Coffee with Mimi: The price we pay for information

Published 4:45 pm Thursday, April 15, 2021

I’ve said it before and I will say it again. Maybe technology is a wonderful thing.

Very early in my career, I grabbed on to “word processing.”  Before long, I could scarcely write without the aid of our handy, but clunky computer. We had a dedicated work area set up in the kitchen which required a substantial piece of furniture for all the equipment. Computer furniture was undoubtedly the ugliest stuff ever manufactured.

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But, oh, we were so thrilled with that first computer. We had a printer which was quite a temptation for the kids. Please, please do not print off every version of your history paper when you just changed one word from the last time I proofed it. We burned through a lot of trees back then.

Today, I toss my complete unit in a tote bag, or just carry it with my work binder. A printer is minimally necessary. Attach a document to an email and you are done with it.

I promised myself I wouldn’t become impatient with the speed with which my laptop executes my commands. The same is true of my cell phone which I lovingly refer to as my Google machine.

I mean, after all, if it takes a few seconds to find a recipe for shower cleaner, that certainly is more efficient than driving to the store where it will be necessary to stand in the aisle and read the labels of 13 bottles of shower spray to evaluate the directions, ingredients, and price of each product.

Before I pull out of my driveway, I could have accessed three or four recipes and scrolled through feedback from multiple individuals who have experimented with those possibilities and a zillion more and are willing to share their insights.

A body can find out just about anything on the Internet and in a nanosecond.

Right now, I am in my office in Danville. I am checking the score of the Reds game in Cincy every few minutes using just a few key strokes in the search line of my cell phone. (We are winning, bottom of the 7th.) After just a few inquiries, the Google machine fills me in on the game status with just a word or two provided to give a hint of my intentions.

The world managed for many, many years without such an invention as the computer. Yet, today, it is hard to imagine life without the devices.

In the past year, I have ordered groceries, shoes, specialty light bulbs, books, and fancied buying a house in Italy for the equivalent of a couple dollars, all on my cell phone. Paid for it all, too.  Well, not the house in Italy.

You can even buy a new car on-line, have the thing delivered, and your old one carted off without touching anything more than a few computer keys.

Now, that’s going a bit too far for me. I can’t imagine not taking a prospective mode of transportation out for a spin, inhaling that brand new car smell, fiddling with all the knobs and levers.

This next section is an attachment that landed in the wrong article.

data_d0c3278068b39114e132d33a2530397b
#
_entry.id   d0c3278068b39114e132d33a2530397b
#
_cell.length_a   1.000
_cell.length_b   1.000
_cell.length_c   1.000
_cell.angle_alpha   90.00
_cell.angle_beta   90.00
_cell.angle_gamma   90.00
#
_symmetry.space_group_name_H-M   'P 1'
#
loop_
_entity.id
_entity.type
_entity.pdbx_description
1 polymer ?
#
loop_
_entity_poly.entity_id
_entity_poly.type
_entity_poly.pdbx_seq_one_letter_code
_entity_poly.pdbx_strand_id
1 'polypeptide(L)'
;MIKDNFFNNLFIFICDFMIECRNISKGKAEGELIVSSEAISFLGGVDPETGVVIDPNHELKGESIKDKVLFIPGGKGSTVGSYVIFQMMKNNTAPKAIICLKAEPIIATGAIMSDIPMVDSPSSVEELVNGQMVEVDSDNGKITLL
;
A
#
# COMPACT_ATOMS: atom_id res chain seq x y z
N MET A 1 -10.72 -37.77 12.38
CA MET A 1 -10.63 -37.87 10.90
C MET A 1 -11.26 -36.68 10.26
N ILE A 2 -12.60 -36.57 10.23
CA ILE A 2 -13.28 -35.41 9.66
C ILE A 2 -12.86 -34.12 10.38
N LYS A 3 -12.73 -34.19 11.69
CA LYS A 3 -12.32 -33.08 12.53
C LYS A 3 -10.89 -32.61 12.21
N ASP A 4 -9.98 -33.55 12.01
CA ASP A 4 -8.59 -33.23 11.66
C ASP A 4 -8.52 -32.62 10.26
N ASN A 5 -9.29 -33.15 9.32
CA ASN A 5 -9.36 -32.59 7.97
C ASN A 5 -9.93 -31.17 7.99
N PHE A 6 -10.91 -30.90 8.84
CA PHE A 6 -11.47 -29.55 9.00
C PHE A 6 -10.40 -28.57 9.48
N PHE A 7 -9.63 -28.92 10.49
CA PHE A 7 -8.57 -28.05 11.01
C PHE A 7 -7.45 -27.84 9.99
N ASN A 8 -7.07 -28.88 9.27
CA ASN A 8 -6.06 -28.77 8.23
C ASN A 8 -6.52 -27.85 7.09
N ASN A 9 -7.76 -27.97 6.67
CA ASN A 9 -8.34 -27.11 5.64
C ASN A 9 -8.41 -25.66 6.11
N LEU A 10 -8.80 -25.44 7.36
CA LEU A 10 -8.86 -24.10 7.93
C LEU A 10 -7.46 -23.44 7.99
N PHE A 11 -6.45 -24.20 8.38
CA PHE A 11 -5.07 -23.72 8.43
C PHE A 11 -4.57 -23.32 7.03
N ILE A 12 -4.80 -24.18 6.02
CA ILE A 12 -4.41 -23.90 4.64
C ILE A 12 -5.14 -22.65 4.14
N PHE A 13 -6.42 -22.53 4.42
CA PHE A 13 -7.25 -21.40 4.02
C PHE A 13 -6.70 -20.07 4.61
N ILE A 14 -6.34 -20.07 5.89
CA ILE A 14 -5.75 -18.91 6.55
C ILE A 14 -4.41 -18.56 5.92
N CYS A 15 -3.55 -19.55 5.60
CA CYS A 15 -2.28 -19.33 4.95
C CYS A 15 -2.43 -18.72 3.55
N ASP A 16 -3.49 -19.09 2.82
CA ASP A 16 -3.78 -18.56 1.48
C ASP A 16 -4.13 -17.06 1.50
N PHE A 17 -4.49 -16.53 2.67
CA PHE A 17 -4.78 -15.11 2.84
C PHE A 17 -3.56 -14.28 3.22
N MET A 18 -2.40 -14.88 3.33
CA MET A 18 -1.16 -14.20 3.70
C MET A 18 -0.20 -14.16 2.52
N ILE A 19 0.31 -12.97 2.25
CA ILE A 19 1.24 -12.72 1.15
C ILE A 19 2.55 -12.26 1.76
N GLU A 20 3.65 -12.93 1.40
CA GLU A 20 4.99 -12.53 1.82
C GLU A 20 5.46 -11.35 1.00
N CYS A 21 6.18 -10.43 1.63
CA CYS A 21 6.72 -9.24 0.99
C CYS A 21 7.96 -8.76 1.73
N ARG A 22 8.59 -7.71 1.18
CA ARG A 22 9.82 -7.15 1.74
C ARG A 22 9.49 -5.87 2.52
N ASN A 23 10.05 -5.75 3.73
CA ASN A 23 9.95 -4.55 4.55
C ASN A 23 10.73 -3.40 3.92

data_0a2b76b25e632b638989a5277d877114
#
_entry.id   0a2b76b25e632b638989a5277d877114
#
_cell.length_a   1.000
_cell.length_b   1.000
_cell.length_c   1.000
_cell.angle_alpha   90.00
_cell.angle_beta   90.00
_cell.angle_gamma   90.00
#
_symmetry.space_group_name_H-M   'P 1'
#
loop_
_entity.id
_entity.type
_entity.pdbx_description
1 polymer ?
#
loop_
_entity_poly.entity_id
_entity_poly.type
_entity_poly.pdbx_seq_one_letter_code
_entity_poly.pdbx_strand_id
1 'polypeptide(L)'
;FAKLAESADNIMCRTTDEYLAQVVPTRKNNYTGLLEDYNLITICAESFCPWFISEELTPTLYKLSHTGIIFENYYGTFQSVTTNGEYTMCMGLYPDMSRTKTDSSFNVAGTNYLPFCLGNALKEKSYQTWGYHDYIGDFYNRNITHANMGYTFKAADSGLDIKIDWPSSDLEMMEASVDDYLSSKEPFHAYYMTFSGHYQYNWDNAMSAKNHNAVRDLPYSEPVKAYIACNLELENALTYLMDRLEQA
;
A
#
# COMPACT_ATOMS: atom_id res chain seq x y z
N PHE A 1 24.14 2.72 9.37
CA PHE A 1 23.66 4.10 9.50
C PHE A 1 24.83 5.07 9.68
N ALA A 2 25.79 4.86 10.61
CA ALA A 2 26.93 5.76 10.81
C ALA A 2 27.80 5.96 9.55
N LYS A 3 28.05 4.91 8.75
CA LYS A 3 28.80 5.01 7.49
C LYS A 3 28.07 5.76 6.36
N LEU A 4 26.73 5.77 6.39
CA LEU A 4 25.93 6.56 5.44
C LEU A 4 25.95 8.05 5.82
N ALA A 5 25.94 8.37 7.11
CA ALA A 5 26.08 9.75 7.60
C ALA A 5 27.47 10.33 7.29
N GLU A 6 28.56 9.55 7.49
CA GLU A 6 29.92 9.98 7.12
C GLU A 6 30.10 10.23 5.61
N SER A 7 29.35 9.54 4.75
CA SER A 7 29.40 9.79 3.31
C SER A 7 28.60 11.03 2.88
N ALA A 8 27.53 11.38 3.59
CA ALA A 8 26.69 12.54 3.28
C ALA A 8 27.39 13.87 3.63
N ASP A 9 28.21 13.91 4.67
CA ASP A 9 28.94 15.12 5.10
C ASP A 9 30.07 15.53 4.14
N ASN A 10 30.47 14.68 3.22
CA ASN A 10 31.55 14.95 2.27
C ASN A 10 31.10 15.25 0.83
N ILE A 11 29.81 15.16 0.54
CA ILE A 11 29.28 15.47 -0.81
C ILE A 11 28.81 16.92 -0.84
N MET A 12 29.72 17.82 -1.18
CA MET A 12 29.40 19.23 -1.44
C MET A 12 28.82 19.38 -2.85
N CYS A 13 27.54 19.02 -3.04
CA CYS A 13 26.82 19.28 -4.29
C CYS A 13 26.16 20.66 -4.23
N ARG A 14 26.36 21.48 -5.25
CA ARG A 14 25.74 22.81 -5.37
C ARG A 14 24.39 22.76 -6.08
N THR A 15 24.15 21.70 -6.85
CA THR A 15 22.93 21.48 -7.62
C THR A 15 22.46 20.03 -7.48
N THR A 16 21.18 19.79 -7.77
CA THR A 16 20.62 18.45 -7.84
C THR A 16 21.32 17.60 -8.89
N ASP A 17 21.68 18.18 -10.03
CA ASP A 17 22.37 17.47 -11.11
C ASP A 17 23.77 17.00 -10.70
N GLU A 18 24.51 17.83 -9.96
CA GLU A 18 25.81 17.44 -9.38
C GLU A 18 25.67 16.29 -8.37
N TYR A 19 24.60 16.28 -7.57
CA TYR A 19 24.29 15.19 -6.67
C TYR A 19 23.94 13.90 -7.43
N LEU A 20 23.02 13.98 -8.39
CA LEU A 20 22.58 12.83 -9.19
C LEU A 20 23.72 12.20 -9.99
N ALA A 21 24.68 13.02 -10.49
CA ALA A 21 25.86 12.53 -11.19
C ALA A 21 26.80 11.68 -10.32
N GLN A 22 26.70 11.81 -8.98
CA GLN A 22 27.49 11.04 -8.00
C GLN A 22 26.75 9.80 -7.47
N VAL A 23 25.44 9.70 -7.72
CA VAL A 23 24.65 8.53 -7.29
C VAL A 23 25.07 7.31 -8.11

Thomas Jefferson owned more than 30 horses for personal riding and carriage pulling. I’m sure he never bought one site unseen and unridden.

Every purchase surely involved a full day, or two. It was an event. There was time spent ascertaining the quality and merits of the lineage of the prospective purchase, a test run about the grounds and acreage, a gentlemanly discussion over the price and options such as included tack, and sealing the deal with a handshake and an appropriate beverage.

Not too much different than the last four-wheeled vehicle I bought. The process is part of the thrill. It’s hard to bond with an on-line purchase though some tedious and legal issues are definitely sped along with technology. Then sealed with a handshake.

When it comes to technology, I want all the things I want, but I don’t want to admit it and I don’t want to be dependent. The problem is to get what I want, the whole thing has to exist.

If I research ideas for flowering plants, I will be stuck with multiple ads for plant material and the like for a period of time. That period of time is determined by some algorithm which, based on the number of times I indiscriminately click on any ad, remembers my every keystroke and eventually gives up on me or continues the assault. I guess it could be worse, I could be inundated with products much less aesthetically pleasing than tulip bulbs.

I imagine if I bought a car online, the internet brain would leap with joy at the prospect of informing me of all things car, figuring if I would go so far as to make that significant purchase without the benefit of so much as a tire kick, I would buy anything remotely. I would be fair game.

I want to browse my options virtually. I don’t want to keep hearing about it in my news feed for days. But, that’s the cost of the internet at my beck and call.

The Reds won.